His youthful hose, well saved, a world too wide
For his shrunk shank; and his big manly voice,
Turning again toward childish treble, pipes
And whistles in his sound. Last scene of all,
That ends this strange eventful history,
Is second childishness and mere oblivion,
Sans teeth, sans eyes, sans taste, sans everything.
          As You Like It. Act ii. Sc. 7.
37
    Blow, blow, thou winter wind!
Thou art not so unkind
As man’s ingratitude.
          As You Like It. Act ii. Sc. 7.
38
    The fair, the chaste, and unexpressive she.
          As You Like It. Act iii. Sc. 2.
39
    It goes much against my stomach. Hast any philosophy in thee, shepherd?
          As You Like It. Act iii. Sc. 2.
40
    He that wants money, means, and content is without three good friends.
          As You Like It. Act iii. Sc. 2.
41
    This is the very false gallop of verses.
          As You Like It. Act iii. Sc. 2.
42
    Let us make an honourable retreat.
          As You Like It. Act iii. Sc. 2.
43
    With bag and baggage.
          As You Like It. Act iii. Sc. 2.
44
    O, wonderful, wonderful, and most wonderful wonderful! and yet again wonderful, and after that out of all hooping.
          As You Like It. Act iii. Sc. 2.
45
    Answer me in one word.
          As You Like It. Act iii. Sc. 2.
46
    I do desire we may be better strangers.
          As You Like It. Act iii. Sc. 2.
47
    Time travels in divers paces with divers persons. I ’ll tell you who Time ambles withal, who Time trots withal, who Time gallops withal, and who he stands still withal.
          As You Like It. Act iii. Sc. 2.
48
    Every one fault seeming monstrous till his fellow-fault came to match it.
          As You Like It. Act iii. Sc. 2.
49
    Neither rhyme nor reason. 3
          As You Like It. Act iii. Sc. 2.
50
    I would the gods had made thee poetical.
          As You Like It. Act iii. Sc. 2.
51
    Down on your knees,
And thank Heaven, fasting, for a good man’s love.
          As You Like It. Act iii. Sc. 5.
52
    It is a melancholy of mine own, compounded of many simples, extracted from many objects, and indeed the sundry contemplation of my travels, in which my often rumination wraps me in a most humorous sadness.
          As You Like It. Act iv. Sc. 1.
53
    I have gained my experience.
          As You Like It. Act iv. Sc. 1.
54
    I had rather have a fool to make me merry than experience to make me sad.
          As You Like It. Act iv. Sc. 1.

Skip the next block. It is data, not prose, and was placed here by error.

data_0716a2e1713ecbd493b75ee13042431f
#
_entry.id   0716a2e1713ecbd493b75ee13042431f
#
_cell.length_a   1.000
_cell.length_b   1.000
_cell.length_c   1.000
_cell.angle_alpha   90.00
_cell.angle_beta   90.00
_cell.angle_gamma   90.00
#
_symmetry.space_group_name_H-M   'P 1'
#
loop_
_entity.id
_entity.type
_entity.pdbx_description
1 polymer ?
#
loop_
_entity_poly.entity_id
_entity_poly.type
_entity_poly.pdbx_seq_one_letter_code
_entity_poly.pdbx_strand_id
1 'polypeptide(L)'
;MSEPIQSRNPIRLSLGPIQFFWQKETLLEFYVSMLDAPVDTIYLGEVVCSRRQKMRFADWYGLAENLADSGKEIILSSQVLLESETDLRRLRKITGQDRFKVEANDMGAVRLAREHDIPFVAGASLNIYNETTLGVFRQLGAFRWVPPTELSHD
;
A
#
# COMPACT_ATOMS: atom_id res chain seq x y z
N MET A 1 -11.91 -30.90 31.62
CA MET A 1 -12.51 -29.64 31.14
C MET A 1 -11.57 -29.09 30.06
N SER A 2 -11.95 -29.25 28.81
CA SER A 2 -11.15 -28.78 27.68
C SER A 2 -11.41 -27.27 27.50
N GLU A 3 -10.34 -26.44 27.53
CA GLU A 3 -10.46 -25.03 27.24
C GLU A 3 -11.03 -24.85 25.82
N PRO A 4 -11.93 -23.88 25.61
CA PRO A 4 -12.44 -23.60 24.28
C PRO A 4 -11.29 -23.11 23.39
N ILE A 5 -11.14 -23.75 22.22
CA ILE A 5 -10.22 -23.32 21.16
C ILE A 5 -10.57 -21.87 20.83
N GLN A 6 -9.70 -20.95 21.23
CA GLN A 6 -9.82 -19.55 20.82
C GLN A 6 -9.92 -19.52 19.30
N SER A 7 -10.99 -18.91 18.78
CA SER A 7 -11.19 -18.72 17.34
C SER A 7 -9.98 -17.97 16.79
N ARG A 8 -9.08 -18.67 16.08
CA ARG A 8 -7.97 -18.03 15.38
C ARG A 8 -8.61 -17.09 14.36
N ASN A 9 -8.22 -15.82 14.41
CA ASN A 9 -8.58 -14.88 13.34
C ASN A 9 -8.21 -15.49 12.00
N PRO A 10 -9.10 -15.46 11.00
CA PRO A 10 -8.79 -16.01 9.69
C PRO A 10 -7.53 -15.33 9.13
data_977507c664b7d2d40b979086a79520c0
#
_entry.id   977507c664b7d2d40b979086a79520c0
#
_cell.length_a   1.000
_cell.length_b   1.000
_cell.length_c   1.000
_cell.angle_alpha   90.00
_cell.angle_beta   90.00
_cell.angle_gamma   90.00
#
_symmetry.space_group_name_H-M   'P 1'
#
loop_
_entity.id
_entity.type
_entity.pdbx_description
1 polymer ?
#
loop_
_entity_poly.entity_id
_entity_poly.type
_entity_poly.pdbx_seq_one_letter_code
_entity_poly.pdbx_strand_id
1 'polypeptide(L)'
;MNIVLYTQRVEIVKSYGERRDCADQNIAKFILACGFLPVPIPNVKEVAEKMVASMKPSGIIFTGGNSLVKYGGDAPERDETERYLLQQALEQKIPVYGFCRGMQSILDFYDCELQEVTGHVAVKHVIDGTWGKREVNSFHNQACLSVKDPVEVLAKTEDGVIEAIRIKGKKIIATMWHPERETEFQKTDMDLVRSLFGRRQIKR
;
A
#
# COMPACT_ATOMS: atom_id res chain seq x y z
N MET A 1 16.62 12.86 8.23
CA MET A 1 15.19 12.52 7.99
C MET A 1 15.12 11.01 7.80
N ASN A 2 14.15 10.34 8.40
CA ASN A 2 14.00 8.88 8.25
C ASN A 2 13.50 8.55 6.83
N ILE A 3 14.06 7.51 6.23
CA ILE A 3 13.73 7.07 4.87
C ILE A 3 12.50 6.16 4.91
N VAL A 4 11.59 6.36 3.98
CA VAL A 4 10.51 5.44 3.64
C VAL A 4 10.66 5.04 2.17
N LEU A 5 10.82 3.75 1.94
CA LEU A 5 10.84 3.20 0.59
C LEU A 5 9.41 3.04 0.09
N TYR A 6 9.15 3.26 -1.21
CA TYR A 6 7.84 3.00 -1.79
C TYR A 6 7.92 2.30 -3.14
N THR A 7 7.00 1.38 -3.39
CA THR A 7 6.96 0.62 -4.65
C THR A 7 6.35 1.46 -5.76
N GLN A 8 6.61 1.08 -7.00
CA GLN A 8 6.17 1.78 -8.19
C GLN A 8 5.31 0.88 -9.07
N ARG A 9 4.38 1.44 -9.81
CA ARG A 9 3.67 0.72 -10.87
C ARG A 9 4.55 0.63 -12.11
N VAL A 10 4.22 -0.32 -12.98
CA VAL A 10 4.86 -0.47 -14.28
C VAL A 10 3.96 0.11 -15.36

55
    I will scarce think you have swam in a gondola.
          As You Like It. Act iv. Sc. 1.
56
    I ’ll warrant him heart-whole.
          As You Like It. Act iv. Sc. 1.
57
    Good orators, when they are out, they will spit.
          As You Like It. Act iv. Sc. 1.
58
    Men have died from time to time, and worms have eaten them,—but not for love.
          As You Like It. Act iv. Sc. 1.
59
    Can one desire too much of a good thing? 4
          As You Like It. Act iv. Sc. 1.
60
    For ever and a day.
          As You Like It. Act iv. Sc. 1.
61
    Men are April when they woo, December when they wed: maids are May when they are maids, but the sky changes when they are wives.
          As You Like It. Act iv. Sc. 1.
62
    The horn, the horn, the lusty horn
Is not a thing to laugh to scorn.
          As You Like It. Act iv. Sc. 2.
63
    Chewing the food 5 of sweet and bitter fancy.
          As You Like It. Act iv. Sc. 3.
64
    It is meat and drink to me.
          As You Like It. Act v. Sc. 1.
65
    “So so” is good, very good, very excellent good; and yet it is not; it is but so so.
          As You Like It. Act v. Sc. 1.
66
    The fool doth think he is wise, but the wise man knows himself to be a fool.
          As You Like It. Act v. Sc. 1.
67
    I will kill thee a hundred and fifty ways.
          As You Like It. Act v. Sc. 1.
68
    No sooner met but they looked; no sooner looked but they loved; no sooner loved but they sighed; no sooner sighed but they asked one another the reason; no sooner knew the reason but they sought the remedy.
          As You Like It. Act v. Sc. 2.
69
    How bitter a thing it is to look into happiness through another man’s eyes!
          As You Like It. Act v. Sc. 2.
70
    Here comes a pair of very strange beasts, which in all tongues are called fools.
          As You Like It. Act v. Sc. 4.
71
    An ill-favoured thing, sir, but mine own.
          As You Like It. Act v. Sc. 4.
72
    Rich honesty dwells like a miser, sir, in a poor house; as your pearl in your foul oyster.
          As You Like It. Act v. Sc. 4.
73
    The Retort Courteous;… the Quip Modest;… the Reply Churlish;… the Reproof Valiant;… the Countercheck Quarrelsome;… the Lie with Circumstance;… the Lie Direct.
          As You Like It. Act v. Sc. 4.
74
    Your If is the only peacemaker; much virtue in If.
          As You Like It. Act v. Sc. 4.
75
    Good wine needs no bush. 6
          As You Like It. Epilogue.
76
    What a case am I in.
          As You Like It. Epilogue.
 
Note 1.
The same in The Taming of the Shrew, act iv. sc. 1; in Othello, act iii. sc. 1; in The Merry Wives of Windsor, act i. sc. 4; and in As You Like It, act ii. sc. 7. Francis Rabelais: book v. chap. iv. [back]
Note 2.
The world ’s a theatre, the earth a stage,
Which God and Nature do with actors fill.
Thomas Heywood: Apology for Actors. 1612.

A noble farce, wherein kinds, republics, and emperors have for so many ages played their parts, and to which the whole vast universe serves for a theatre.—Montaigne: Of the most Excellent Men. [back]
Note 3.
See Spenser, Quotation 32. [back]
Note 4.
Too much of a good thing.—Cervantes: Don Quixote, part i. book i. chap. vi. [back]
Note 5.
”Cud” in Dyce and Staunton. [back]
Note 6.
You need not hang up the ivy branch over the wine that will sell.—Publius Syrus: Maxim 968. [back]